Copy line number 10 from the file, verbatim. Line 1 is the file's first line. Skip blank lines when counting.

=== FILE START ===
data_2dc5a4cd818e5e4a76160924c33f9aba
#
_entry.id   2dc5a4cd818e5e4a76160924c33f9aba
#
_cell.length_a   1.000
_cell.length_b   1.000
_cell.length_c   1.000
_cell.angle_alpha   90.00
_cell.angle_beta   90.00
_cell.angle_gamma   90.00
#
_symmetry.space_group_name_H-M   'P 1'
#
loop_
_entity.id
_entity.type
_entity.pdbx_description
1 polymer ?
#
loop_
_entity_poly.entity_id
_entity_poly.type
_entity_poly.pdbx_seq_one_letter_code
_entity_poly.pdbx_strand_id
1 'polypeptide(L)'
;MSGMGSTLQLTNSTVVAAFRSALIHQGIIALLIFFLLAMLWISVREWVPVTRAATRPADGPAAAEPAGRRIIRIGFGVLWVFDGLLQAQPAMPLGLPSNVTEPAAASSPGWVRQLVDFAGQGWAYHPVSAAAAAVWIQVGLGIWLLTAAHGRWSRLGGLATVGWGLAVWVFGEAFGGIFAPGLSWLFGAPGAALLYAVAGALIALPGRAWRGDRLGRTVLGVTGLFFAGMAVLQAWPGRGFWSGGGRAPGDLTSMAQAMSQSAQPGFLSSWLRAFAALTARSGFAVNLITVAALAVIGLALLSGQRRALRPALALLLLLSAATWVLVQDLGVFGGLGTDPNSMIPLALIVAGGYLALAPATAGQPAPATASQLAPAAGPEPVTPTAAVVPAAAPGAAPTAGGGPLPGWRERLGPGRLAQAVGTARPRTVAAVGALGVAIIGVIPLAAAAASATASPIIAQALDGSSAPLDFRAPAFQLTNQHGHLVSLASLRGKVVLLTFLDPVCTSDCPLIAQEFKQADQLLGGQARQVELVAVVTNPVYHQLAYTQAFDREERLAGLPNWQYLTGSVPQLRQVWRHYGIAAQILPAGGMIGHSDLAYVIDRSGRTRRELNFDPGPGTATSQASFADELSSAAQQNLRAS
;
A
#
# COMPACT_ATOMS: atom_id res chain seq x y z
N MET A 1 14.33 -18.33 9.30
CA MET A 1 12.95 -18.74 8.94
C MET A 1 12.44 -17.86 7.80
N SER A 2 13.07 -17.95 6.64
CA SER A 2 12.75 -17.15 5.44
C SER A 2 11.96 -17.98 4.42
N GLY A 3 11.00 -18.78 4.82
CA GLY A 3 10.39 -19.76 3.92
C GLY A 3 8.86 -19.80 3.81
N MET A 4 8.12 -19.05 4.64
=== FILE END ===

_cell.angle_gamma   90.00